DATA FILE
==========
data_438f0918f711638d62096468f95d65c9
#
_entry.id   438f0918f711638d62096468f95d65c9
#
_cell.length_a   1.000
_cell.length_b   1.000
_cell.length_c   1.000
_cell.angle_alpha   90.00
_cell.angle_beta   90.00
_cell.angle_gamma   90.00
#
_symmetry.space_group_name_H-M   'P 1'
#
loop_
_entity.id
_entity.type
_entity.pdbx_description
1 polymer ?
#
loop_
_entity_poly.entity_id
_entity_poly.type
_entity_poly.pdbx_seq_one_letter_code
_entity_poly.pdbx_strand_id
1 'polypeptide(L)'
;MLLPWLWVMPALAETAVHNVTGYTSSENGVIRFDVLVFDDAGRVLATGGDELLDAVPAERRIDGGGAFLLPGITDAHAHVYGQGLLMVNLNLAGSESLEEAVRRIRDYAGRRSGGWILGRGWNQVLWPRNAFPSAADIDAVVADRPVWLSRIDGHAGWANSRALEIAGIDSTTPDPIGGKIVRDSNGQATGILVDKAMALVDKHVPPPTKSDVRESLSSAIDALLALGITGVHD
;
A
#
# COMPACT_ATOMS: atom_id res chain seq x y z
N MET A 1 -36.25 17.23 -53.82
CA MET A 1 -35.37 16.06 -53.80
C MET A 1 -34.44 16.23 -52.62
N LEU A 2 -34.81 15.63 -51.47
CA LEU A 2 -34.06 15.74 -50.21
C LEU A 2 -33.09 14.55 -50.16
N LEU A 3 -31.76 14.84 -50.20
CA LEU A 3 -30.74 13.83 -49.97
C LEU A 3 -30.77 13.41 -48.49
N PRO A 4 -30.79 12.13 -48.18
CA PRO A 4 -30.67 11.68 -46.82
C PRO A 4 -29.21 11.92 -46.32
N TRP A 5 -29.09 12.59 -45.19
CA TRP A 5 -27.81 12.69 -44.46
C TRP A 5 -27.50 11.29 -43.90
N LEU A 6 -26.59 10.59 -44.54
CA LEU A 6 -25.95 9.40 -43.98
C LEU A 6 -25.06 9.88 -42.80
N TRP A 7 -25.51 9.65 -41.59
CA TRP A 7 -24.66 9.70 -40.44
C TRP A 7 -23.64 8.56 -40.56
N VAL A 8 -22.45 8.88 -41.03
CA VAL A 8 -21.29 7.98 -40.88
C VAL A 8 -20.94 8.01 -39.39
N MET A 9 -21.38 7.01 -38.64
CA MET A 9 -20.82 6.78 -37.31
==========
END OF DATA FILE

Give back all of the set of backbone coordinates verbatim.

data_438f0918f711638d62096468f95d65c9
#
_entry.id   438f0918f711638d62096468f95d65c9
#
_cell.length_a   1.000
_cell.length_b   1.000
_cell.length_c   1.000
_cell.angle_alpha   90.00
_cell.angle_beta   90.00
_cell.angle_gamma   90.00
#
_symmetry.space_group_name_H-M   'P 1'
#
loop_
_entity.id
_entity.type
_entity.pdbx_description
1 polymer ?
#
loop_
_entity_poly.entity_id
_entity_poly.type
_entity_poly.pdbx_seq_one_letter_code
_entity_poly.pdbx_strand_id
1 'polypeptide(L)'
;MLLPWLWVMPALAETAVHNVTGYTSSENGVIRFDVLVFDDAGRVLATGGDELLDAVPAERRIDGGGAFLLPGITDAHAHVYGQGLLMVNLNLAGSESLEEAVRRIRDYAGRRSGGWILGRGWNQVLWPRNAFPSAADIDAVVADRPVWLSRIDGHAGWANSRALEIAGIDSTTPDPIGGKIVRDSNGQATGILVDKAMALVDKHVPPPTKSDVRESLSSAIDALLALGITGVHD
;
A
#
# COMPACT_ATOMS: atom_id res chain seq x y z
N MET A 1 -36.25 17.23 -53.82
CA MET A 1 -35.37 16.06 -53.80
C MET A 1 -34.44 16.23 -52.62
N LEU A 2 -34.81 15.63 -51.47
CA LEU A 2 -34.06 15.74 -50.21
C LEU A 2 -33.09 14.55 -50.16
N LEU A 3 -31.76 14.84 -50.20
CA LEU A 3 -30.74 13.83 -49.97
C LEU A 3 -30.77 13.41 -48.49
N PRO A 4 -30.79 12.13 -48.18
CA PRO A 4 -30.67 11.68 -46.82
C PRO A 4 -29.21 11.92 -46.32
N TRP A 5 -29.09 12.59 -45.19
CA TRP A 5 -27.81 12.69 -44.46
C TRP A 5 -27.50 11.29 -43.90
N LEU A 6 -26.59 10.59 -44.54
CA LEU A 6 -25.95 9.40 -43.98
C LEU A 6 -25.06 9.88 -42.80
N TRP A 7 -25.51 9.65 -41.59
CA TRP A 7 -24.66 9.70 -40.44
C TRP A 7 -23.64 8.56 -40.56
N VAL A 8 -22.45 8.88 -41.03
CA VAL A 8 -21.29 7.98 -40.88
C VAL A 8 -20.94 8.01 -39.39
N MET A 9 -21.38 7.01 -38.64
CA MET A 9 -20.82 6.78 -37.31